At long last fatherhood, for Albert Luiz and Amin Kabani
by Donalevan Maines
Photos by Erin Beckwith
On Father’s Day (Sunday, June 16), five-month-old Magen Sophia Luiz-Kabani will attend her first Miss USA pageant, wearing a “Future Miss USA” sash. A fitting accessory, it seems, since her fathers are a pair of aces in the beauty industry.
Last year, for example, Magen Sophia’s “papa,” Albert Luiz, styled Miss Rhode Island, who won the pageant on her way to becoming Miss Universe six months later. Magen Sophia’s future “daddy,” Amin Kabani, assisted makeup artist Yuko Takahashi in the Fadil Berisha photo shoot of Miss USA contestants.
The fathers live in Houston and own An Albert Luiz Salon & Spa as well as Wardrobe: The Boutique, both in Sugar Land’s Town Center.
Magen Sophia has already attended a Miss Houston-USA pageant and a Miss Dallas-USA pageant. But what appears to be a charmed young life was years in the making.
“It was a roller-coaster ride,” says Luiz.
The couple met twenty years ago on the dance floor at a Montrose nightclub called Pacific Street Station. That both men desired a family with children “solidified” their attachment, they say.
In December 2010, the couple signed a surrogacy contract whereby they would purchase, for $15,000, four eggs from an Australian woman that would be fertilized by Luiz as the sperm donor and carried to term by a woman in India.
“We daydreamed that on our first attempt we would get pregnant,” recalls Luiz. But when it didn’t happen in four attempts, the couple spent another $15,000 for four more eggs.
“Amin and I would have arguments,” says Luiz. “We were both stressed. We thought maybe it was a sign—Mother Nature telling us we should not have a child. We looked at adopting.”
Then, on the seventh attempt, they learned they were pregnant with twins. As it turns out, however, it was an ectopic, or tubal, pregnancy, so it had to be ended.
“On the ninth transfer, we decided to change our odds completely,” says Luiz, explaining that they purchased eggs from South Africa. “Sure enough, on the first transfer of embryos, we got pregnant!” says Luiz. “That was just the beginning.”
“First, we had lost twins,” says Luiz, “and the first trimester is very iffy. We were very nervous. Everything felt really hectic.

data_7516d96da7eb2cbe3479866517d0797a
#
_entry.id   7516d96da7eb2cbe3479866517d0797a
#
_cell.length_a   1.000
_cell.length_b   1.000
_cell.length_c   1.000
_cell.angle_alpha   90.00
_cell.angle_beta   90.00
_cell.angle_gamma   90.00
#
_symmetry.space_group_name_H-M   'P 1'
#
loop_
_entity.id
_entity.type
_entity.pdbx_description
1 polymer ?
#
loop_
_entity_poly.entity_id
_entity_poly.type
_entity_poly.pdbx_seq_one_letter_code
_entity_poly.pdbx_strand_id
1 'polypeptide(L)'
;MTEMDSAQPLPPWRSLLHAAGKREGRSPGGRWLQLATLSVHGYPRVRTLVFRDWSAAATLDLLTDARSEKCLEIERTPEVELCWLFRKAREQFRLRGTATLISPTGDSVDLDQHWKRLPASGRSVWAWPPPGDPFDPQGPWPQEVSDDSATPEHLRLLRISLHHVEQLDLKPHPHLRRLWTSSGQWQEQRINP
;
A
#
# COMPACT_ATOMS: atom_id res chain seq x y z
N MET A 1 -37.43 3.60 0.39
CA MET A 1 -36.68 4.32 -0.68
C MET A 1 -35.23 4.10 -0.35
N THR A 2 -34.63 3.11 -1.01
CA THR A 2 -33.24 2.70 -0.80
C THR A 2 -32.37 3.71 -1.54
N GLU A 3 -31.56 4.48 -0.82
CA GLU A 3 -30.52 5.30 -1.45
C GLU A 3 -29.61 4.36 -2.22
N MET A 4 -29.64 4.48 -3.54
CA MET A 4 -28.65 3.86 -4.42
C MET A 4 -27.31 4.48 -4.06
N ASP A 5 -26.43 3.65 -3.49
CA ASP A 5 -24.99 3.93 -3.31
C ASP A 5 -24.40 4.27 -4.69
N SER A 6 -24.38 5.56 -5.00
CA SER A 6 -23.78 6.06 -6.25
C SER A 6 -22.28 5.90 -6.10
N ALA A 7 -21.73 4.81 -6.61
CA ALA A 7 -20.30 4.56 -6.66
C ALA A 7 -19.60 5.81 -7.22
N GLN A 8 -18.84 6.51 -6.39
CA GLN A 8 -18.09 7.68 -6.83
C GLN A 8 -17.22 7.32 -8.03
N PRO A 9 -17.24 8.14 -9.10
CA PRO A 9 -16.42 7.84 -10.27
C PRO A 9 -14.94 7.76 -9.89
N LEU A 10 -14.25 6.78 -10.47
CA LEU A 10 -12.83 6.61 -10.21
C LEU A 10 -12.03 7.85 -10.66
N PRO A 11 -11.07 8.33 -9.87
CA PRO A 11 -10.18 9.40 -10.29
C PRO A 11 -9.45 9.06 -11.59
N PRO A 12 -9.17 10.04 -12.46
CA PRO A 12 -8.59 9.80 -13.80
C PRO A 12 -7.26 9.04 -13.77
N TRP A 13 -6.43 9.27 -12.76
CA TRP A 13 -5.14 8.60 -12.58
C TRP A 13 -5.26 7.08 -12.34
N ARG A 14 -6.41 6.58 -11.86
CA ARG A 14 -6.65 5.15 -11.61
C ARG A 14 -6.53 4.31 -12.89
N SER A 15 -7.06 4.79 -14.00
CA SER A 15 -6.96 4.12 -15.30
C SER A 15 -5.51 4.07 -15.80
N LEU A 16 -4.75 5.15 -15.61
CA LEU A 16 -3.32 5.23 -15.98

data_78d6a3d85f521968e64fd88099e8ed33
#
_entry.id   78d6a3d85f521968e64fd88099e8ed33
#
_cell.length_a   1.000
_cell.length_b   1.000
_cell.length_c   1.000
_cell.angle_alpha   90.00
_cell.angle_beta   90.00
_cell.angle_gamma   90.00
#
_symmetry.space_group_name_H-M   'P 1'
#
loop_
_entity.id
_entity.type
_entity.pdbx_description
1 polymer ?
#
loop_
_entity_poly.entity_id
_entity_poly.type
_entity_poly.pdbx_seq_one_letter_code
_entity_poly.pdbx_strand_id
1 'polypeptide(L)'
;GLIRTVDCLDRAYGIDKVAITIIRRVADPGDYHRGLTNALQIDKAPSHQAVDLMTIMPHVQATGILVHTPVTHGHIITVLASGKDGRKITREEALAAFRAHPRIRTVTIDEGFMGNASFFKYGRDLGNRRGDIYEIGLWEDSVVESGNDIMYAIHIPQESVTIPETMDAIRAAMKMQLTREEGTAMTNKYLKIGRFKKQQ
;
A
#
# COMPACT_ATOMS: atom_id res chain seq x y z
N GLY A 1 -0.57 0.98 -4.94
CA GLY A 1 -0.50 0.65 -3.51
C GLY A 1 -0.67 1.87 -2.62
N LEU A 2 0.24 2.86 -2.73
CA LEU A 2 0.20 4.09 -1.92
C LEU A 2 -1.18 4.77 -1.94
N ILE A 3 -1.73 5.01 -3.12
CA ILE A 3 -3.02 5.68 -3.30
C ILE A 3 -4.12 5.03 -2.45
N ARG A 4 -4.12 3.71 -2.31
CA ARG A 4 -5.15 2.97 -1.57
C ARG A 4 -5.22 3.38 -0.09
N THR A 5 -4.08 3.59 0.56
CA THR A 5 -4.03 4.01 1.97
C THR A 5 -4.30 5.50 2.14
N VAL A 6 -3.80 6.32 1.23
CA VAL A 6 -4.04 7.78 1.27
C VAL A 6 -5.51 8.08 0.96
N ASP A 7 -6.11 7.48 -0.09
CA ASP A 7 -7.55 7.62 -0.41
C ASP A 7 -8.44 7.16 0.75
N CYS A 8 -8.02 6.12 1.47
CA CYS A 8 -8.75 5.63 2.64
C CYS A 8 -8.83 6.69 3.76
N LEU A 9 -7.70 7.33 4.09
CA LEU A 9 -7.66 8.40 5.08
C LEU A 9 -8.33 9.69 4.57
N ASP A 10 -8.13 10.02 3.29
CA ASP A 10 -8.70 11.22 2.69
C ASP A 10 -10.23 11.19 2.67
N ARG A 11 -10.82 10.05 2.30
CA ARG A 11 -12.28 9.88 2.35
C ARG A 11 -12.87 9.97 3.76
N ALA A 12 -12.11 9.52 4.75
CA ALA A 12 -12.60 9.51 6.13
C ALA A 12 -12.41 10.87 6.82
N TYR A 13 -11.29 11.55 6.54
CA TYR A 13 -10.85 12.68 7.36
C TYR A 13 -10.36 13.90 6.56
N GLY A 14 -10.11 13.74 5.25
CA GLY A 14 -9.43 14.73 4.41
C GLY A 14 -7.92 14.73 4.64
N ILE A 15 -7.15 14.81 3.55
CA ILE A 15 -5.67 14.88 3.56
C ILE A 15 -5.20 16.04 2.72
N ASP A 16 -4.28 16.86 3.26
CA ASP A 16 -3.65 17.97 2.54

“We passed the twelve-week mark and thought we were in the clear,” he adds. “The doctor now said he would start testing for any genetic disorders. We thought, ‘Oh, no!’ and the first test showed a sign of a possible genetic defect.
“We would have to wait another few weeks to get a definitive result. So we were not sleeping. The wait was time enough for us to think about it, and we decided we would love our child regardless, no matter what,” says Luiz.
The second test resolved the issue, basically assuring the couple that their child would be born perfect.
“A big sigh of relief,” recalls Luiz. “Now, to prepare for parenthood. We kept vacillating between whether we would rather have a boy or a girl. We knew that with a girl, we would have a broke household because we would buy her all these clothes, all these shoes.”
When their baby was born on January 14, the easiest part may have been naming her. They chose “Magen” and its spelling after Magen Ellis Cherry, who was Miss Texas-USA 2006 who valiantly survived ulcerative colitis, an inflammatory bowel disease, and became a spokesperson for the Crohn’s and Colitis Foundation of America and president of the leadership council for its chapter in southeast Texas.
“She has proven to have the qualities of a perfect Texas lady,” says Luiz.
Kabani liked the name “Sophia” when he heard it on television. Luiz recalled that Hagia Sophia was a church in Turkey that became a mosque. He calls it a symbol of two cultures cohabitating peacefully. The name, he says, serves as a tribute to Kabani’s family, who are strict Muslims.
The 63rd Miss USA Pageant will be televised live from Las Vegas at 8 p.m., Sunday, June 16, on NBC. Whether Megan Sophia Luiz-Kabani will compete to become a future Miss USA is up to her, say her fathers.
“We do have pageant friends who
are fans, and their daughters have chosen not to participate in the competition,” says Luiz. “We would rather that she first concentrate on physical fitness and athletics. We want to expose her to music and singing, volleyball and soccer.”
Besides, she might simply be the sister of a future Miss USA or Super Bowl quarterback, as Luiz and Kabani hope to build a big family.
“We would like to have five or six children,” says Luiz.
Donalevan Maines also writes about Kristopher Sharp, the Tony Awards, and The Glass Menagerie in this issue of OutSmart magazine.